SC:  I’d really love to see it.  That’s another thing I grew up with.  My Mom is an incredible quilter.  I’d like to start one but I haven’t got around to it yet.  I always like to see people my age making things like quilts.

DD:  You’d like my friends.  We have a thing called the Easy-Bake Coven.
SC:  What’s that?

DD:  We do crafts and make dolls.  Easy-Bake [laughs] Coven.
SC:  That sounds great.

DD:  So that’s a good introduction, and now I’m going to read your palm.  So you’re right-handed, I’m assuming.
SC:  Yes.

DD:  What’s this stigmata on your palm?  What happened?  It looks like a big wound in the center of your palm, with a bunch of magenta ink all over.
SC:  [laughs] I think I scratched five layers off of my skin.  I was so nervous because of the amount of work I have to finish in the next two days.  I sort of can’t remember how it happened.  I’ve been dying skirts — there are some behind you, and the ones out front have been dipped in paint along the bottom.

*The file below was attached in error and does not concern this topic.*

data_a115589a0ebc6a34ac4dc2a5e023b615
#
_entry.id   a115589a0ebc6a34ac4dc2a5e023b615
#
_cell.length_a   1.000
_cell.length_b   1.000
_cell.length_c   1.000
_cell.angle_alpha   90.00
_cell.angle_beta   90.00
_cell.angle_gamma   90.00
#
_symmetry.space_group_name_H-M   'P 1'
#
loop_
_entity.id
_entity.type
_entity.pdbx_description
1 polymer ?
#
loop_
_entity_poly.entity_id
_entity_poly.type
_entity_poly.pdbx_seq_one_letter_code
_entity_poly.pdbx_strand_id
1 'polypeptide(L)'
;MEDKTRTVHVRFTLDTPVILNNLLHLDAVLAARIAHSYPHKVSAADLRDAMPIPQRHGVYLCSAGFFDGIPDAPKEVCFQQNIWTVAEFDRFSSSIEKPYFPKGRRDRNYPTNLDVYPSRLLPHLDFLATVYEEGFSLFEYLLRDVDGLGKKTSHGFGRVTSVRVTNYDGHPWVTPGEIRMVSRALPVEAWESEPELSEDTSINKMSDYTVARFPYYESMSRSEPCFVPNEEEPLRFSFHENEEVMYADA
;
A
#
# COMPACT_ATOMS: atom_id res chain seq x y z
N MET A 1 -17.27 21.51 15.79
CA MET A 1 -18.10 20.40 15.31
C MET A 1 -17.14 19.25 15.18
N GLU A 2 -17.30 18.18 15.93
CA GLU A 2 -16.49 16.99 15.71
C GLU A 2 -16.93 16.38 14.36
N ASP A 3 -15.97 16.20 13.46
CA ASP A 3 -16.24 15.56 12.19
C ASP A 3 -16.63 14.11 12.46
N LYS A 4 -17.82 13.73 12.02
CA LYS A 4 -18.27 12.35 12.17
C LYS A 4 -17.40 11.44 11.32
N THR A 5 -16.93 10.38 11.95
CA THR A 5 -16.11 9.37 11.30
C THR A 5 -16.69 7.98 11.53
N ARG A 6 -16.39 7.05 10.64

DD:  Oh, these are so beautiful!  They remind me of life in a trailer in the middle of the woods somewhere cold.
SC:  It’s hard and cold, but then you’re isolated and it’s pure, and you just kind of stare into space.  Do you know what I mean?

DD:  Totally.  I can tell that your stuff is coming from the way-back of your id.  Like, you’re just doing it.  You’re not even really thinking about it, and the result is pure emotion. [laughs]  And people are wearing it.